a bit. We have a complete file drawer now. We probably should be
able to completely fill the cabinet if every one of our members were
Putting your family in our family files may help someone find your
missing link. Think about it.
Ann Foster Remembered
One of our beloved members, Ann Foster, passed away recently.
was one of the first editors of this newsletter. In recent years
she resided in Pinehurst, North Carolina. Even though she was not
with us, she continued to receive the newsletter and follow the progress
of the club. A book has been purchased by the club and inscribed to
her memory. The book is "Forsyth County Georgia Marriage Records 1833
- 1933" by Ted O. Brooke. The book is available on the library shelves.
A good way to read the inscription on an old stone is to do a rubbing.
You will have a nice piece to take home. This is sometimes more readable
than a photo when dealing with old stones covered with lichen.
If necessary, use crumpled pieces of masking tape to remove some of
the lichen. Never use a wire brush or sharp object to remove lichen;
but, 3M Scotch Brite can be used on some stones.
Use a non-woven fabric such as mediam weight Pellon, rather than paper.
If necessary, wash the stone with water, and tape the fabric to the
stone while still wet. Use a block of colored wax or the side of a
crayon to do the rubbing. You will have a masterpiece.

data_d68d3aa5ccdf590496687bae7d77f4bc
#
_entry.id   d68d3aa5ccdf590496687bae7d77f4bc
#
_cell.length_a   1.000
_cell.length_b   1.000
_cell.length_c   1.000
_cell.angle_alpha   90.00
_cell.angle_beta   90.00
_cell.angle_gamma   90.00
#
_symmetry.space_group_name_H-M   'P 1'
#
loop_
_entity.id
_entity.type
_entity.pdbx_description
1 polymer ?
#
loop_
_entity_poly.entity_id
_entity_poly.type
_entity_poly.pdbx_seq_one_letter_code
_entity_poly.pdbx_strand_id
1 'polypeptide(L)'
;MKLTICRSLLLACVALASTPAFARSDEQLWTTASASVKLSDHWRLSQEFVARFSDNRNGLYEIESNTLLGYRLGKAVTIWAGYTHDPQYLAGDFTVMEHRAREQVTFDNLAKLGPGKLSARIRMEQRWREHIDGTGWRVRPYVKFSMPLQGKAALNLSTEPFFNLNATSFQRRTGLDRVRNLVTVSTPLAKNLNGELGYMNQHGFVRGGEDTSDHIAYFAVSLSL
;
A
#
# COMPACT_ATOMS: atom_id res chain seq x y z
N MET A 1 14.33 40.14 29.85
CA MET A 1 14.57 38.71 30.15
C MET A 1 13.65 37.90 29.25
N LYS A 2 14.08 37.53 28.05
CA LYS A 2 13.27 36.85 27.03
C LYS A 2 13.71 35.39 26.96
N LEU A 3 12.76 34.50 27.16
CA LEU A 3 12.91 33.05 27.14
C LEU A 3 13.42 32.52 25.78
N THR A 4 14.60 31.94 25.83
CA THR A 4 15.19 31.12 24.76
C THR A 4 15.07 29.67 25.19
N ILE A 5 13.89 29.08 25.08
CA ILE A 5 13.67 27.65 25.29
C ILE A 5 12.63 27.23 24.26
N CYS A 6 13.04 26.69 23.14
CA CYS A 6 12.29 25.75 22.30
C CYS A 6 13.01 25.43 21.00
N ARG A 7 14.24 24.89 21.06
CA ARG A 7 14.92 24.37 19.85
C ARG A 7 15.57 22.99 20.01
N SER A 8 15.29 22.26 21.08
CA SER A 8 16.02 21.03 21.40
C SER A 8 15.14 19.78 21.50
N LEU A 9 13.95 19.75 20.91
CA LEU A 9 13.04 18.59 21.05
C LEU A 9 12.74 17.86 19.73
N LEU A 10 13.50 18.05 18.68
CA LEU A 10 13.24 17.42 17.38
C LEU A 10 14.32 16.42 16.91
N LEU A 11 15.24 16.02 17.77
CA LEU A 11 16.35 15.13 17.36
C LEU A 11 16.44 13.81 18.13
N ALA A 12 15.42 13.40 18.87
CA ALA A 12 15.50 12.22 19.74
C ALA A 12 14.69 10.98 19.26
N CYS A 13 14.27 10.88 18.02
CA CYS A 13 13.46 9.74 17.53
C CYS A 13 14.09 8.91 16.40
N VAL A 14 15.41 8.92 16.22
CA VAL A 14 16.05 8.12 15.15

The meeting originally scheduled for the second Sunday has been changed
to May 20th to allow for Mothers day. The speaker will be Mr. Ken
McLaren. He will speak on "Scottish Tartans". Bring your tartans
to the meeting. The public is encouraged to attend. We will look
for you at 3:00 p.m. in the meeting room at the Nancy Guinn Memorial
Work on the records of Salem Baptist Church has been completed with
the exception of the binding. That part is to be done by the library
before the records can be shelved and made available for research.
The committee consisted of Jackie Smith who did the original copying
of the records, Norman Swann who did the organizing and numbering
of the pages and the final copying , and Marion Farmer who indexed
the names and printed the table of contents , acknowledgement, and
Much interest has been expressed regarding when the records would
be available. Hopefully, this will be soon.
Jeans & Genes is a publication of the Rockdale County Genealogical
Editor: MarionT. Farmer 770-483-7180
1500 A. Pine Log Rd. NE email@example.com
Conyers, GA 30012